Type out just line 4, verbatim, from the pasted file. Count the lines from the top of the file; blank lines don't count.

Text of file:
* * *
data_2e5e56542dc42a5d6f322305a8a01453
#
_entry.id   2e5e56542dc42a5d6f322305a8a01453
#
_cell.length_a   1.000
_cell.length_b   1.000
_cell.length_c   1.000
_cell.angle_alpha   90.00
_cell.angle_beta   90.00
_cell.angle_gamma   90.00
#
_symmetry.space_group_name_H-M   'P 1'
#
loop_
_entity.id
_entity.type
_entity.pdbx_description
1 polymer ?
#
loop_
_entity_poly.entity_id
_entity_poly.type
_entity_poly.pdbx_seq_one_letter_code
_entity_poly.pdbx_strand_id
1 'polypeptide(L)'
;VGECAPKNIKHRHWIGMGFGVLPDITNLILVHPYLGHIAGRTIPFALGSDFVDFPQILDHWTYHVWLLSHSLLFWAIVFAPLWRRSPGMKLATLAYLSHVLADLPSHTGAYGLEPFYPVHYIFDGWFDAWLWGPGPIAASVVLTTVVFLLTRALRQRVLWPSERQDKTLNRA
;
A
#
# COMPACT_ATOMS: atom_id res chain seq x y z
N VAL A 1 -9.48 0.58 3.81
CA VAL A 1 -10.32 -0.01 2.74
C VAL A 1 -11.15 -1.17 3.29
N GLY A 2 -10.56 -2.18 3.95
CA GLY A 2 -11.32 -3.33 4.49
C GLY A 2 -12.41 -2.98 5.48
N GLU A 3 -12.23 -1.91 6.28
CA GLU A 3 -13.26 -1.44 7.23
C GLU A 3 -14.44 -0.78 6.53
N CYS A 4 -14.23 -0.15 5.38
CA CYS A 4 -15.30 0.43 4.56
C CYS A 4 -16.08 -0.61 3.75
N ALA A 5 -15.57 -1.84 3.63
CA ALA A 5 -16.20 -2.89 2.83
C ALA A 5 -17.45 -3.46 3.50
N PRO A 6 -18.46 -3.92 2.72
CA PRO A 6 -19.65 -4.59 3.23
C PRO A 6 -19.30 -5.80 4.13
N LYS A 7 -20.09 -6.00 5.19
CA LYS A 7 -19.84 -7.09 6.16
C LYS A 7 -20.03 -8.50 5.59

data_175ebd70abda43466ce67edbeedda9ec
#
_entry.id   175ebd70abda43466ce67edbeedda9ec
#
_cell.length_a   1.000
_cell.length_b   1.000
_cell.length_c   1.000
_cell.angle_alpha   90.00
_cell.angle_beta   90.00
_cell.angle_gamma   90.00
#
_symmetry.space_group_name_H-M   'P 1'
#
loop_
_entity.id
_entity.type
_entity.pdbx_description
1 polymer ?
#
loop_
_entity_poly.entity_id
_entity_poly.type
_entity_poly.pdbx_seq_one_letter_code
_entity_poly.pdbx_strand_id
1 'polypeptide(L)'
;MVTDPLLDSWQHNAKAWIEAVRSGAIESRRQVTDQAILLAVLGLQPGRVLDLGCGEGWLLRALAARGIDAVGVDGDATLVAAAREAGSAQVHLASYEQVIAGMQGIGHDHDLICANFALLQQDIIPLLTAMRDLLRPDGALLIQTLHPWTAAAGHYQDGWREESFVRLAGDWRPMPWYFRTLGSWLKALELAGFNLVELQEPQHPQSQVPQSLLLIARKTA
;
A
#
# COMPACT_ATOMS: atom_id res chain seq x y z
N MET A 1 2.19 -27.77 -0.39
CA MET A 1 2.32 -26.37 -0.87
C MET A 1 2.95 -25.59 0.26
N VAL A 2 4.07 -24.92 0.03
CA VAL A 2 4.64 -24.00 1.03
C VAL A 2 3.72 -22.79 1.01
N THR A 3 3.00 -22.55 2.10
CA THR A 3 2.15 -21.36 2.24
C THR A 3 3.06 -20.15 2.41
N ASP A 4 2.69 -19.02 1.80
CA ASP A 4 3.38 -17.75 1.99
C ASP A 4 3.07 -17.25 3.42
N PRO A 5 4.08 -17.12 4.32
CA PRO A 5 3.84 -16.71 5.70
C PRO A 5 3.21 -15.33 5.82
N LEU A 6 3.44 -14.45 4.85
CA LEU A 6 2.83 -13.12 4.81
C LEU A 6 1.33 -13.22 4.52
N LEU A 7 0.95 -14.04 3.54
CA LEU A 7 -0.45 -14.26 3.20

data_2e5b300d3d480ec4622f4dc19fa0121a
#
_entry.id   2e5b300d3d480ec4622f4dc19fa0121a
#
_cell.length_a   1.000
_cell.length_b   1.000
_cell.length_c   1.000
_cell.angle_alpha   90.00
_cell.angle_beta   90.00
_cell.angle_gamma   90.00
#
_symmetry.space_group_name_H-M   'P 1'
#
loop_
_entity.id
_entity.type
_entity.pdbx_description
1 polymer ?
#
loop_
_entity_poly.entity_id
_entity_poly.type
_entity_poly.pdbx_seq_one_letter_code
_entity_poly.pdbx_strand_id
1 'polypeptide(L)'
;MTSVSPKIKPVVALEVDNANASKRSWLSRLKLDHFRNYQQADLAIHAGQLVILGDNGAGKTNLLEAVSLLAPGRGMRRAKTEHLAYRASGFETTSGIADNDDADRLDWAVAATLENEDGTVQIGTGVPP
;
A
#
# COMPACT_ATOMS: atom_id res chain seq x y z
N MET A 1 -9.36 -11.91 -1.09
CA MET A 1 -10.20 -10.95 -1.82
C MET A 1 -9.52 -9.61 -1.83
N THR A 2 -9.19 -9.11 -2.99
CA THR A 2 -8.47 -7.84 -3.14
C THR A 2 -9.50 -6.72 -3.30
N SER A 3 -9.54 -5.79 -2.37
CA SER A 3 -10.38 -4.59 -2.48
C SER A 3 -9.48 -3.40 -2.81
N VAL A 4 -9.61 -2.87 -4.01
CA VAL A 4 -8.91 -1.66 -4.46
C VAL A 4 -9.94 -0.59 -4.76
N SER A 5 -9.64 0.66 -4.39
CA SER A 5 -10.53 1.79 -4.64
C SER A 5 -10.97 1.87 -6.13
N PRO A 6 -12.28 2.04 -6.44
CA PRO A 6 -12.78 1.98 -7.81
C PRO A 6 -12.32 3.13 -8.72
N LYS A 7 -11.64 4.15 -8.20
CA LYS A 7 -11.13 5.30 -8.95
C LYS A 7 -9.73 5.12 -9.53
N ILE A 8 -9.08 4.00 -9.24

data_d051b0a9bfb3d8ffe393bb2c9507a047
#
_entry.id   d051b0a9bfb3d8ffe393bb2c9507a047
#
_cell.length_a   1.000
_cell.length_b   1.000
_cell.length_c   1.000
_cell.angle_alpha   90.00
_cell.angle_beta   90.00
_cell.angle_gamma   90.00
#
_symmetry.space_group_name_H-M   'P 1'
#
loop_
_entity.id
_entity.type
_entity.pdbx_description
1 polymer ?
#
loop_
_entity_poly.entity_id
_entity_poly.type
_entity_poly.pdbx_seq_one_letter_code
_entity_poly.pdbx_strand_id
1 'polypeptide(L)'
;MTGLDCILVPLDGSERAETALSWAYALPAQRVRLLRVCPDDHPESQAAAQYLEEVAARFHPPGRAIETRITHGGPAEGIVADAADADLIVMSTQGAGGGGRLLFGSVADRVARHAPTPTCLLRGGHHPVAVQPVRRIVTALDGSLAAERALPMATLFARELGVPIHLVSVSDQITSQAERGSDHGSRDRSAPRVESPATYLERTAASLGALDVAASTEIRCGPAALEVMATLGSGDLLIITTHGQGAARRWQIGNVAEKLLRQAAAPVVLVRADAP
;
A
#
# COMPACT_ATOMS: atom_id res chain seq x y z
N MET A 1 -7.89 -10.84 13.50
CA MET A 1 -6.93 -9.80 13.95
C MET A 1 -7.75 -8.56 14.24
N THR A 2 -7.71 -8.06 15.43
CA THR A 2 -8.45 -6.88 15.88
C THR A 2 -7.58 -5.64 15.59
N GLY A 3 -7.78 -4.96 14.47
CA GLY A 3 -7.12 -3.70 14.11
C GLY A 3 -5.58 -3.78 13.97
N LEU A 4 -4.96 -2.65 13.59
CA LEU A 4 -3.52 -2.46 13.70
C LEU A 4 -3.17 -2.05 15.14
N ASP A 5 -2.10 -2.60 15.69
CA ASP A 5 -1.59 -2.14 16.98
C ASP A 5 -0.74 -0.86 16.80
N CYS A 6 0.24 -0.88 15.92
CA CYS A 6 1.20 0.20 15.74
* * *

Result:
#